While Calkins and her team have made recent concessions and updates to the Units of Study curriculum, adding more phonics instruction, leaders pursuing the evidence-based science of reading approach believe the adjustments still aren’t enough to adequately support students as they learn to read.
The backlash against balanced literacy has existed for decades, but a recent shift among school districts to more systematic phonics instruction is underway.
Read the second blog in this series on the debate between the science of reading and balanced literacy. In it, we dive into the major books, studies, podcasts, and moments where one approach prevailed over the other, and explain why the most recent move toward systematic phonics instruction is taking off.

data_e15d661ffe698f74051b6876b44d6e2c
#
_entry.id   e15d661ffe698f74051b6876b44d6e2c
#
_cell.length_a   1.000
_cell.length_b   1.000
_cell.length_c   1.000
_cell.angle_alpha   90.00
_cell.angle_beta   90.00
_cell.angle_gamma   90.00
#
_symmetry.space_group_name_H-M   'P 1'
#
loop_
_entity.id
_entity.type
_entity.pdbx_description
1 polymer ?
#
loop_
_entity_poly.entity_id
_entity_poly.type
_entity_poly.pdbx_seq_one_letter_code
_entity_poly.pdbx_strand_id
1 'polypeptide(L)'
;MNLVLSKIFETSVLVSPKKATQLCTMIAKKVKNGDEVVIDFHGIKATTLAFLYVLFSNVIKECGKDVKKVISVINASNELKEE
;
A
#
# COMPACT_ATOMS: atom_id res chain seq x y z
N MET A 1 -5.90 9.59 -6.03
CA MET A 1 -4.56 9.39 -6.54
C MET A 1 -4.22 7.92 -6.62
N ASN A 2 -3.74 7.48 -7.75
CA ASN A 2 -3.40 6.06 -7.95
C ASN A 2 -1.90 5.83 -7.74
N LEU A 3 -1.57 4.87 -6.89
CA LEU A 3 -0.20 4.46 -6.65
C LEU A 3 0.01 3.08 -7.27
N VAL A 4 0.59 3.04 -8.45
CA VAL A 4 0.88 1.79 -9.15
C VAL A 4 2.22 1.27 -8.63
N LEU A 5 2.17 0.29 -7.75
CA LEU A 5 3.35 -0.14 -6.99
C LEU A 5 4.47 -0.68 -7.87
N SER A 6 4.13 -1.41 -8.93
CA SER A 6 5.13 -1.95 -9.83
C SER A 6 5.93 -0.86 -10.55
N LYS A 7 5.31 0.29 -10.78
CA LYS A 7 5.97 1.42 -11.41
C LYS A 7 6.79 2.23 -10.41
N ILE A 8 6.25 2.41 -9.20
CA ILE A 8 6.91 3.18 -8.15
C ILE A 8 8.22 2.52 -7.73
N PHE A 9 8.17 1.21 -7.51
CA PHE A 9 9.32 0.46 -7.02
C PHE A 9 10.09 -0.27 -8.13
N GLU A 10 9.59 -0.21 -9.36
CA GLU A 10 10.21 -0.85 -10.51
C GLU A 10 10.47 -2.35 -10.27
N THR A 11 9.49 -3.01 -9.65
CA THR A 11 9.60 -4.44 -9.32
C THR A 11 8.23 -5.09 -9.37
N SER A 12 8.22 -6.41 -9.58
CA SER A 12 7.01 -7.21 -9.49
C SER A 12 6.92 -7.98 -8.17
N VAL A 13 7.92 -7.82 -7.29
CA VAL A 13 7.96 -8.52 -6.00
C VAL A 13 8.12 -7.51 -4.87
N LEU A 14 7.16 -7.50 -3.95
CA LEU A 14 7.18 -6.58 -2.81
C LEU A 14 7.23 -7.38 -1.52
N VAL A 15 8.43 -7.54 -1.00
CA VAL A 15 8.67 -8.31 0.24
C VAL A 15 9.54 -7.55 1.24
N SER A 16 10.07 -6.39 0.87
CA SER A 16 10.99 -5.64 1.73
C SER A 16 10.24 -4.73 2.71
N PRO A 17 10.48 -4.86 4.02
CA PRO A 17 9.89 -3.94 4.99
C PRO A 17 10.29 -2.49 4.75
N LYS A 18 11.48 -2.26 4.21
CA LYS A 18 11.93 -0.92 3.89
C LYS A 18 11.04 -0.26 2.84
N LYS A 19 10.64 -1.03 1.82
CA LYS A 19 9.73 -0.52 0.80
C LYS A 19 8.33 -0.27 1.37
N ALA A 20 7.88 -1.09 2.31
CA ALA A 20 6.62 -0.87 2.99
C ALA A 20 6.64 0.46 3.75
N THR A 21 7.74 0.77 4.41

Read the third blog in this series where we share Reading Partners’ approach to the science of reading and how our curriculum has changed over the years.